3. The bigger the ego, the more fragile it can be. I’m always at my wrongest when I think of myself as unassailably right.

    Maybe it’s appropriate that conservatives worship Reagan. He was really so nucking futs that his ego was beyond damaging. And Murdoch, our modern Goebbels, seems pretty immune as well.

    Hearst was evil. And Welles could get under his skin with a total cheap shot at his girlfriend (whom, I understand, was probably the only remotely honorable person in Hearst’s stratosphere of orbit. I also understand the cheap shot was mostly Manckiewicz’s, and Welles, being young and cocky, went "yes, I totally love this, he’s a dick.")

    More Hearsts and Palins and Christies, please. The ones so unimaginably crazy that they can’t be ever hurt, only challenged, the Reagans and Murdochs and Kochs, spook me the fuck out.

  4. @JMF – I don’t think that Welles and Manckiewicz meant to go after Marion Davies, but they sure the hell were going after Hearst. And it [i]looked[/i] like they were going after Davies. But Hearst really did destroy what was a very promising career–out of love, but still. And if you look at the film, the Davies character (Susan Alexander) is about the only sympathetic character in the film. In the end, she’s the only one who gives a damn that Kane’s dead.

    I don’t see Murdoch that way. With [i]Fox News[/i], just like with everything else, he saw a niche to pander to and he did. It is all about money to him. Not that he isn’t conservative, but he’d do the same thing for liberals if they were the sheep that conservatives are. The true modern Goebbels is Roger Ailes or maybe Karl Rove. Although neither of them take their jobs as seriously as Goebbels. The one thing I’ll give Goebbels is that he was a true believer–so much so that he almost became the Nazi Trotsky. I don’t think Hitler believed all that bullshit; it was just about power for him. But Goebbels, as vile and pernicious as the ideals were, believed in them.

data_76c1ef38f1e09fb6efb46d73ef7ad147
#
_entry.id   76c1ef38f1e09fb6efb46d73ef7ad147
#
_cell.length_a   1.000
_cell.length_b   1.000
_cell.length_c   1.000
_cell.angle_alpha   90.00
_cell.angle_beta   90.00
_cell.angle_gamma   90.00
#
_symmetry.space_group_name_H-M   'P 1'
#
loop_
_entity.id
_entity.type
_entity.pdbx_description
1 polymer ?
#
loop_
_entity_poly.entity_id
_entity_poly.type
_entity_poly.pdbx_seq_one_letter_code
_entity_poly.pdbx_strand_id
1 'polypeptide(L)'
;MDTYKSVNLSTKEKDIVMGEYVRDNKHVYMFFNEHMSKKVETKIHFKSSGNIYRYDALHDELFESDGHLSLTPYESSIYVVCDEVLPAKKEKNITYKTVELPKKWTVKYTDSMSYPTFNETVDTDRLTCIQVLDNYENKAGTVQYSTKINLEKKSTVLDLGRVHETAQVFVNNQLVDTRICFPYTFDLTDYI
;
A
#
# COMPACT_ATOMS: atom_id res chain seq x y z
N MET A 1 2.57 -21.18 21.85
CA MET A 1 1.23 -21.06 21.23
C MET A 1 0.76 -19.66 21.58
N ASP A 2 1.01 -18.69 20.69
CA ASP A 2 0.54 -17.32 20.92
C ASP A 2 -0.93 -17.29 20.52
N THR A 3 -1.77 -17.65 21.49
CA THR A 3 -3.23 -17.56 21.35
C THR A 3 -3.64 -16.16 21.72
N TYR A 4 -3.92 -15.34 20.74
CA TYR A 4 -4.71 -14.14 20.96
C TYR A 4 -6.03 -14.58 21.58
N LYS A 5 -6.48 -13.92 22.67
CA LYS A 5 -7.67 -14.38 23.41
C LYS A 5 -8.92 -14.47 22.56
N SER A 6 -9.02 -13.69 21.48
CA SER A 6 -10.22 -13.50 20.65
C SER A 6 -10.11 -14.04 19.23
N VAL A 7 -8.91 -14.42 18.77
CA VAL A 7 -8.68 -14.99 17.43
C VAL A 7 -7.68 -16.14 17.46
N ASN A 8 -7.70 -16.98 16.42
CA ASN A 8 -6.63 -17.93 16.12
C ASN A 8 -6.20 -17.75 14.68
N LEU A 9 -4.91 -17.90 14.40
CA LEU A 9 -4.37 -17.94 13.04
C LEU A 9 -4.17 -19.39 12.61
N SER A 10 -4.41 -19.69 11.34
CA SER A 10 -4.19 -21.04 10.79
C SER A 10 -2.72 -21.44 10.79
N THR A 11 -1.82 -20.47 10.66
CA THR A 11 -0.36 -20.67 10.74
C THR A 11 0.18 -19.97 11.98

As I was writing earlier today: we wanted to form a more perfect union and I think we did. But as every day goes by, I think we become a less perfect union. It doesn’t take Goebbles and Hitler, it just takes a nation too tired and desperate to even vote.

  5. I was going to suggest you write about Albert Schweitzer. I don’t know much about him except that he had a great deal of compassion. There is a story about him that he was so considered that if he was holding a cat in his favored arm, he would fill out his paperwork with the hand on his non-favored arm. I think I would like to read some of his books. He is one of the people on my list, the one where we pick anyone living or dead we’d like to have dinner with.

    • As I noted, it’s mostly his theology that fascinates me. He was what a Christian should be. The religion has been so debased this last century. At least the Christians of past centuries who tortured people really believed. For most Americans anyway, Christianity is a cheap religion.